A LOT HAS CHANGED SINCE MTC held its first Site Director meeting in August 2017 at member school Phillips Academy in Andover, MA. Back then 60 enthusiastic site directors joined in what felt like the opening celebration for MTC’s official launch and left with the task of communicating the MTC concept back to their school communities. The estimated timeline for implementing the new MTC Mastery Transcript was about “seven to 10 years.” But, just two years after that meeting, several students at MTC member schools are preparing to use the first version of the MTC Mastery Transcript during college admissions, while other members are conducting testing and laying important groundwork for change.
“I was intent on joining the Mastery Transcript Consortium from its inception because I believe the Mastery Transcript is the best way to fully represent the rich breadth and depth of a person’s abilities,” said Julia Burns, co-founder and board president of Pathways High, a public, member high school in Milwaukee that is learner-centered and will have several students using the MTC Mastery Transcript as they apply to college this year. “The traditional transcript’s reductive quality leads to the squandering of talent we cannot afford. We are proud to be one of the first high schools in the country to pilot the Mastery Transcript and help lead the tipping point in the transformation of education.”
MTC credits the progress made to its growing and engaged member base and to the underlying need for change, as laid out in MTC’s Theory of Action paper, “Getting Our Signals Straight for Students” (PDF download). The paper is the first in a series of publications MTC is releasing along with Chris Sturgis, cofounder of CompetencyWorks and LearningEdge, and her colleague Katherine Casey. They have also coauthored a number of reports for iNACOL.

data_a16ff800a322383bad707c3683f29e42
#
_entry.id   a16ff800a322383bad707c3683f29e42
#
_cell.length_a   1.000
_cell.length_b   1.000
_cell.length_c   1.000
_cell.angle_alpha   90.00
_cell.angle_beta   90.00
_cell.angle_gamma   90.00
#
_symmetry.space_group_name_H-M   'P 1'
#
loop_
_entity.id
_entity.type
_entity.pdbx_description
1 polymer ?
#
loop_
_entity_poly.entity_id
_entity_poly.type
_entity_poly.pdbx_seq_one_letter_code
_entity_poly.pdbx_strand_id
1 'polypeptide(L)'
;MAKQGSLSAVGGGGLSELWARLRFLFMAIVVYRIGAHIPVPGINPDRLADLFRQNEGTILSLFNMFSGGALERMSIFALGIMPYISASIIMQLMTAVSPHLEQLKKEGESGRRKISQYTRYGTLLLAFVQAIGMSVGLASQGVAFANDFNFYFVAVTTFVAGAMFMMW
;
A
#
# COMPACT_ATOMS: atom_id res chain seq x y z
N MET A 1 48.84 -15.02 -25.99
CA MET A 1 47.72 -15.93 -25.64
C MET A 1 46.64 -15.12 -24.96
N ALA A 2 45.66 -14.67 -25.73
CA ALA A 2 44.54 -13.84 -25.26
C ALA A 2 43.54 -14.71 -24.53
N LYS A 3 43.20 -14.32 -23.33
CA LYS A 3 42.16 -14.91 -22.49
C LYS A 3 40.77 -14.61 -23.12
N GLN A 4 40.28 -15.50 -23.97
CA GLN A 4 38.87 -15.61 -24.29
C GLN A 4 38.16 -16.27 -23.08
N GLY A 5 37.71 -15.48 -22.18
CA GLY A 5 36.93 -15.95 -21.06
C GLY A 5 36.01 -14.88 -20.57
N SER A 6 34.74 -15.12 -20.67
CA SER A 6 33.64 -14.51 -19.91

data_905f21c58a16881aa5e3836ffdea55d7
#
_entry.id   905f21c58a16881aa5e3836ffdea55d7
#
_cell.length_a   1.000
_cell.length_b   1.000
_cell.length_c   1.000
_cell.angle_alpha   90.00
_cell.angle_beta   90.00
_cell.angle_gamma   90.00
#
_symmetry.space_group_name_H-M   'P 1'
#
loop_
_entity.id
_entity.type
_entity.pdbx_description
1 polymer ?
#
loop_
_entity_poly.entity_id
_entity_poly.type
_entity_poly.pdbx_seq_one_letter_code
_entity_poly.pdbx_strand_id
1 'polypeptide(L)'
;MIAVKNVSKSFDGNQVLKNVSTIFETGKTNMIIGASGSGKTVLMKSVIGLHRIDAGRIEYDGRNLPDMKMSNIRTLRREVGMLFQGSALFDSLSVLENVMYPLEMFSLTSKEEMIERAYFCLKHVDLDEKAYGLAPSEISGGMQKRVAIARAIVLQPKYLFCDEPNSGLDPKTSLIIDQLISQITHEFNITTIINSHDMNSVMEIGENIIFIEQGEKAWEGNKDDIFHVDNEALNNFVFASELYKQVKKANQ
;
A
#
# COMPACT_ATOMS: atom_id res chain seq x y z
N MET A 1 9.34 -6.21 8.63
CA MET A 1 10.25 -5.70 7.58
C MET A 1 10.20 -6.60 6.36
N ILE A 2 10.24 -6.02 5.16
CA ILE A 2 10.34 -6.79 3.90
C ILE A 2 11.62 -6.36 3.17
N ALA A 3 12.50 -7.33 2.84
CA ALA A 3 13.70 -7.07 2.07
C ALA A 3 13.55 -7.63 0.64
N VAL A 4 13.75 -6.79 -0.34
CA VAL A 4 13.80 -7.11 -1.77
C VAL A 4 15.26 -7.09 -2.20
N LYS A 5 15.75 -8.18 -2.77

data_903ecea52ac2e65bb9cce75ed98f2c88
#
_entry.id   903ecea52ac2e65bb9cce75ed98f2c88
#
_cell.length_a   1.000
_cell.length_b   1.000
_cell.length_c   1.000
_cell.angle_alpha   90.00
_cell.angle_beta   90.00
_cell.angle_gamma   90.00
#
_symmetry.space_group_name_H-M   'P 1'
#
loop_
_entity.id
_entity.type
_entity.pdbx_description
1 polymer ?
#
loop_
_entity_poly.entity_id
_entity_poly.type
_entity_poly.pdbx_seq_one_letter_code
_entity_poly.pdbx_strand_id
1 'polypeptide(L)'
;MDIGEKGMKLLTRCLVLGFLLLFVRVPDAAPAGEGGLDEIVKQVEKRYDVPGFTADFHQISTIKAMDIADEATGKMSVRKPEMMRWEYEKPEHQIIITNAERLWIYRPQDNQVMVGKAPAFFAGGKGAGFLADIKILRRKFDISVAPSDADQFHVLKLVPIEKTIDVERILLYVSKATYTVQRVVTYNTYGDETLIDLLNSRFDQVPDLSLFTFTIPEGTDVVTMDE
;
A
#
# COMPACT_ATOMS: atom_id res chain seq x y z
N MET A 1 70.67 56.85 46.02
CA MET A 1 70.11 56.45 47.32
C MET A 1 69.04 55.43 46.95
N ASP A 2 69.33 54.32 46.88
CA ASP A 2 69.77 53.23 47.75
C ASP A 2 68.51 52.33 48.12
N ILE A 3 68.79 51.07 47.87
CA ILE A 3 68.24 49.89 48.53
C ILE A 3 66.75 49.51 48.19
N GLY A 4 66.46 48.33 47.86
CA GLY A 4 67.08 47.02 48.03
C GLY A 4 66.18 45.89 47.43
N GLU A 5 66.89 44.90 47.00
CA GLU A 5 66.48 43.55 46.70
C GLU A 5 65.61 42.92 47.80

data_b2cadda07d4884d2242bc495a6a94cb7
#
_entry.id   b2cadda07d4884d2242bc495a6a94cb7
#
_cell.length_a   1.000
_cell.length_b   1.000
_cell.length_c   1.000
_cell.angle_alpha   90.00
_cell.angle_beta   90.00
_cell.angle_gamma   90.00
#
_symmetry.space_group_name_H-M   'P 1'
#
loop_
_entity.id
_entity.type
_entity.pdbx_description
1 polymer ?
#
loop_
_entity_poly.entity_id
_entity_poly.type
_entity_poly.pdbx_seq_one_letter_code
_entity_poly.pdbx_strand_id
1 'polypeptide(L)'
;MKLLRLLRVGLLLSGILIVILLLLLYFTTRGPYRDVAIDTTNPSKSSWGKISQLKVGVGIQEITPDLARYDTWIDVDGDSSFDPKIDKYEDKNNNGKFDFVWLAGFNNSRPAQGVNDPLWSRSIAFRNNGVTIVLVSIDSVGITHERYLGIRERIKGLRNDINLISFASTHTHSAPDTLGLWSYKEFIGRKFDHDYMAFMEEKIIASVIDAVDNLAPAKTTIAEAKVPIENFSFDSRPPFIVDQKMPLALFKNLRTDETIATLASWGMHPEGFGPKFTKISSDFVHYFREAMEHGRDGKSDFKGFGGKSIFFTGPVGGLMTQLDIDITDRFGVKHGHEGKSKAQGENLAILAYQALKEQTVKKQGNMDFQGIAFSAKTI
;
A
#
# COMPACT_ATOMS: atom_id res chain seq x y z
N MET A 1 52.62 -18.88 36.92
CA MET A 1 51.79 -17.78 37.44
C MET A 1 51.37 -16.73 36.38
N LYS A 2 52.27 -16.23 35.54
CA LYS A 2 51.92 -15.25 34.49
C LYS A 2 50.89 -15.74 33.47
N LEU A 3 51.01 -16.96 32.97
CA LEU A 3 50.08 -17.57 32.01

“Adopting the Mastery Transcript does more than remove a barrier to innovation; it unleashes innovation in high schools,” said Sturgis, who is also a member of MTC’s Advisory Council. “It brings innovators together and accelerates them on the pathway to mastery learning and mastery school design, whether they are just beginning that journey…or are well along their way.”
Last week, about 160 MTC Site Directors gathered at the University of Maryland for one of MTC’s two, larger-format ”symposia” being offered to member schools in 2019-2020. Together they started setting this theory of action into practice.
“When the work at MTC began, the question was, ‘What IS this?’” said Eric Hudson, director of learning and design at Global Online Academy (GOA), who served as facilitator for MTC’s early site director meetings and later as a coach at the most recent one in Maryland. “Now, it’s ‘What do you think of my credit architecture?’ and ‘How do I empower teachers to lead this?’ and ‘What does a community-wide effort to create a Portrait of a Graduate look like? Change is happening!”
During the recent symposium, there was the same excitement and energy in the air as the first meeting, mixed now with a serious focus on how to make a new transcript work in each school community–among current members and any future member school. Teachers, college counselors, heads of school, principals, superintendents, and partners workshopped a range of approaches to mastery learning and to the varied journeys toward using the Mastery Transcript. Participants were organized in small groups, according to where each school is in its change process, and joined by coaches from Champlain Valley High School, Global Online Academy, Great Schools Partnership, KnowledgeWorks, the Korda Institute, and reDesign LLC.
“Aligning processes to systems cannot produce the same results as aligning processes to learners,” said Chuck Ambrose, president and CEO of KnowledgeWorks, who co-led a session with his colleague Virgel Hammonds, Chief Learning Officer. “The Mastery Transcript can help learners own their pathways and track their progress throughout their journey.”
At last count, MTC has 284 members in its growing network of public and independent high schools who together serve about 150,000 students. The first group of pilot schools are primarily made up of public schools from diverse locations around the country. Some are using it for all of their students, while others are deploying it with a group of students who opted into the pilot. The rest of MTC’s membership is involved in different levels of testing, with many offering feedback toward the next iteration of the transcript and others using it with students during one-term or school-within-a-school programs.